SPI.transfer(*p++);
    SPI.transfer(*p++);

    SPI.transfer(*p++);

I measured that as taking 69.0625 uS which isn’t too bad.

To shave a bit more off you can eliminate the function call like this:

#define nop asm volatile ("nop")

...

    // fake it for timing, with fakestartPoint at 0
    PORTB = PORTB & B11111011;  //digitalWrite(SSpin, LOW);
    // monitor D10, confirm 100uS timing
    SPDR = testArray[0];
    
    for (x=1; x<41; x=x+1){
      nop; nop; nop; nop; nop; nop; nop;
      SPDR = testArray[x];
    }

    nop; nop; nop; nop; nop; nop; nop; nop; nop; nop;
    PORTB = PORTB | B00000100;  //digitalWrite(SSpin, HIGH);

I measured that as taking 46.3333 uS.

CrossRoads: Am sure some WinVista setting is off and preventing me.

Ah, Windows! :P

I've had complaints about my MUD client because people can't "copy and paste" any more. It seems like Windows is tightening up security. Don't want you copying and pasting text, eh?

Stinks about pasting not working, I need a fix for that. Will try other things out. 10 KHz rate might be fast enough - I think I only need 2 KHz. Wouldn't mind the margin tho.

Ok, looks like 41 discrete SPI.transfers saves 12uS, down to 88uS between the start of 41 bute bursts. 11.25 KHz.

Ok, if I combine asm and deleting the for:next loop, I’m seeing 26uS for the burst of 41 and 38 burst to burst.
Does that seem right?
I’m not getting optimized into a false rate because I’m not sending real data or something?

simpletestR2.ino (4.52 KB)

CrossRoads: Does that seem right?

No. If you are doing it under 43.5625 uS you are not sending real data. It has to take 17 clock cycles per byte. If you look at the data being sent it will be rubbish.

You don't need to use asm because the C loop does it just as well. You can always discard a NOP or two.

I am pulling the data from a real array. I agree, 1/16,000,000 * 41 & 17 = 43.6uS What is happening to make it go faster? Do you think more NOP's per line? If I remove some NOPs won't it go even faster?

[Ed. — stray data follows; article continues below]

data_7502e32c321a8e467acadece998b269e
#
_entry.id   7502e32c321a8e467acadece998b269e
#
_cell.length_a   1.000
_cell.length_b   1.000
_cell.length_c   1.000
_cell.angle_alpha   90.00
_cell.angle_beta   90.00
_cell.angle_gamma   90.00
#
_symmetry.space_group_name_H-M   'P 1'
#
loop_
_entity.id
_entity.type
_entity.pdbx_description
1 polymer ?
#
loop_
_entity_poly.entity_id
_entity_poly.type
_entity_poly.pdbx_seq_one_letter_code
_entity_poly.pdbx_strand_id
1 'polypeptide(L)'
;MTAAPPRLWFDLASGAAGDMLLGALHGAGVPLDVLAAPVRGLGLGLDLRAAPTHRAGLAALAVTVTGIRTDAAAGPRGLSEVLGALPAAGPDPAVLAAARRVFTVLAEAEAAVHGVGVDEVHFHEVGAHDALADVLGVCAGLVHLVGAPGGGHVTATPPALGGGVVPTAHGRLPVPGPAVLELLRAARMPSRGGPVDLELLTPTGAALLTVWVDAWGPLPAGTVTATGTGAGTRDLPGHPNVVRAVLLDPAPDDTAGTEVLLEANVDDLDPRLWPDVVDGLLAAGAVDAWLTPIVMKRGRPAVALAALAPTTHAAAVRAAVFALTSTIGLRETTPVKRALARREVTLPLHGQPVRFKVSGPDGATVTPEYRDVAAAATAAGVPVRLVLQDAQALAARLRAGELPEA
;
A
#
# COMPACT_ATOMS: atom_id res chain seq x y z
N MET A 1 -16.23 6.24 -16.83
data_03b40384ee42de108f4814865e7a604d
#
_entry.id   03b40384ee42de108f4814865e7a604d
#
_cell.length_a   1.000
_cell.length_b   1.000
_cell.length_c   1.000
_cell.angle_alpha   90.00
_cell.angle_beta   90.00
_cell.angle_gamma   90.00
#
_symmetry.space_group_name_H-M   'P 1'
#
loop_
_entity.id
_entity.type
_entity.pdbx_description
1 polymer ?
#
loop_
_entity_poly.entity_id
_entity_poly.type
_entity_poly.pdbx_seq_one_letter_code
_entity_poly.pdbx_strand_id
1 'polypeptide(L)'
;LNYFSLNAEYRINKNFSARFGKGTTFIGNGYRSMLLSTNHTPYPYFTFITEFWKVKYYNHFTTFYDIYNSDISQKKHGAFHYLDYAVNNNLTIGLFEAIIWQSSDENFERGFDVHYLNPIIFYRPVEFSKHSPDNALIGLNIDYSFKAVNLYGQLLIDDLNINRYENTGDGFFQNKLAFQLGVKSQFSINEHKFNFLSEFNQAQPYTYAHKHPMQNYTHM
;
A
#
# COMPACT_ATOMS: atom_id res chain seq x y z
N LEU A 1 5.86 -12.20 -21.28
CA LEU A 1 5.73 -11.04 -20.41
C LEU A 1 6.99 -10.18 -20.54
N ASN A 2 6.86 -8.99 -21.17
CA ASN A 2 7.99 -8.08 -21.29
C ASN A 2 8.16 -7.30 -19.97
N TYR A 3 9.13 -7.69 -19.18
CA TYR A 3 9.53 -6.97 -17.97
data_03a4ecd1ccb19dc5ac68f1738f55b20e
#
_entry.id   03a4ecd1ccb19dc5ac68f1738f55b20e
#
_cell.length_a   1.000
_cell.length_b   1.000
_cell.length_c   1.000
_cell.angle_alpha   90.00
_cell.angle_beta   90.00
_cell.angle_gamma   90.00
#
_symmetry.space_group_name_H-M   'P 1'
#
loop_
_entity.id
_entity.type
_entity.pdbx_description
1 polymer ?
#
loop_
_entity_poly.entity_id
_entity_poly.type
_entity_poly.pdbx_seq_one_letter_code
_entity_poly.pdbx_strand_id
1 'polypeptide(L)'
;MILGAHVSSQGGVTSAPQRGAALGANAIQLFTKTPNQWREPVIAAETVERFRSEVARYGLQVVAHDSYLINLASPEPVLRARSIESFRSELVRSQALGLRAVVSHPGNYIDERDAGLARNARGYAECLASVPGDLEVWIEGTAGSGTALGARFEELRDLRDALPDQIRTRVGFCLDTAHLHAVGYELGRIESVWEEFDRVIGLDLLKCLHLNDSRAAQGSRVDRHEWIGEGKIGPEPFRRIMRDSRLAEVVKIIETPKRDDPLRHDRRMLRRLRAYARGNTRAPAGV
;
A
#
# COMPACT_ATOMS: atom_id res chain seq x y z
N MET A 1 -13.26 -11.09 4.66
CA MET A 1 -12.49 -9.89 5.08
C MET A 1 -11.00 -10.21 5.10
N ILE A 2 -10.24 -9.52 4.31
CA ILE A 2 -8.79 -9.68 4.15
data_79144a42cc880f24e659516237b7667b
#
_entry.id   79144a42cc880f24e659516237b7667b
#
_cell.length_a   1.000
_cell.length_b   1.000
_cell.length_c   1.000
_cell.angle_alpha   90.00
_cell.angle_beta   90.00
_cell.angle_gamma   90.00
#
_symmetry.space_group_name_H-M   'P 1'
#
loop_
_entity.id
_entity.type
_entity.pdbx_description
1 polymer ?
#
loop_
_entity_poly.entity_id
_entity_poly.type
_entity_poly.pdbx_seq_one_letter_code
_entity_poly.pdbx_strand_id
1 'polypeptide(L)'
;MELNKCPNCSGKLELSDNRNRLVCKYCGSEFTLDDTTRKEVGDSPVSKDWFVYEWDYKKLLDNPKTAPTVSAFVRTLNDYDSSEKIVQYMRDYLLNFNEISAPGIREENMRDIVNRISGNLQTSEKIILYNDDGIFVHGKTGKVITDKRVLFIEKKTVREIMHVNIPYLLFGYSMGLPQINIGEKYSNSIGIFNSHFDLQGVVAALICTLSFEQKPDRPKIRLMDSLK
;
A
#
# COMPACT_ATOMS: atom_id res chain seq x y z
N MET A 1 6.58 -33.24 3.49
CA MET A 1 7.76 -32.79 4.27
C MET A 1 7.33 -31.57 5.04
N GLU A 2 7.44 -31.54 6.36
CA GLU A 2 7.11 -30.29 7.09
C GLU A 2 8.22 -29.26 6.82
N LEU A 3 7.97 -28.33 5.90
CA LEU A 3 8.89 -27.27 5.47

I tried to look at the SCK line - this scope doesn't cut it, will have to pull out the Sallea analyzer tomorrow.

SPDR = (testArray[fakestartPoint + 0]);nop; nop; nop; nop; nop; nop; nop; SPDR = (testArray[fakestartPoint + 1]);nop; nop; nop; nop; nop; nop; nop; : : SPDR = (testArray[fakestartPoint + 39]);nop; nop; nop; nop; nop; nop; nop; SPDR = (testArray[fakestartPoint + 40]);nop; nop; nop; nop; nop; nop; nop;

CrossRoads: Code was attached with initial post.

Sorry about that. I didn't notice there are two attachments. Pretty pictures are just too distracting for me.

I can't seem to copy code into here anymore, all I get is 1 line, sometimes 2, most times none. Am sure some WinVista setting is off and preventing me.

Are you using Internet Explorer?

Yes, IE9

Ack, 3AM! I'm off to bed. Will dig out my Sallea and look at the clocks & data tomorrow afternoon. G'night all!

CrossRoads: If I remove some NOPs won't it go even faster?

Yes, but the hardware won't have finished clocking out the byte. So you will lose data.

CrossRoads: Yes, IE9

That thing causes me fits as well. Turning "Compatibility Mode" on seems to help. The odd thing is I only have trouble with Internet Explorer on this forum. I suggest using Firefox.

G'night all!

Back at ya! I'm headed there as well...

Okay, I got some results that look good.
Used the unlooped asm version of SPI with more NOPs added, see attached. Took 15 to get reliable results. Started with 7, added 7, added 7, then started backing down. Can’t see itin the double digits, but the data does go from 0 to 40 as expected. 46uS for a burst, and 58uS burst to burst. Gives me plenty of time to set up the data in the input registers and wait for an interrupt to occur to pop it to the output registers
Thanks for the help Nick.

simpletestR2.ino (6.13 KB)

This was my first time using my Saleae 8-channel analyzer, was easy to set up the software and run it. http://www.saleae.com/downloads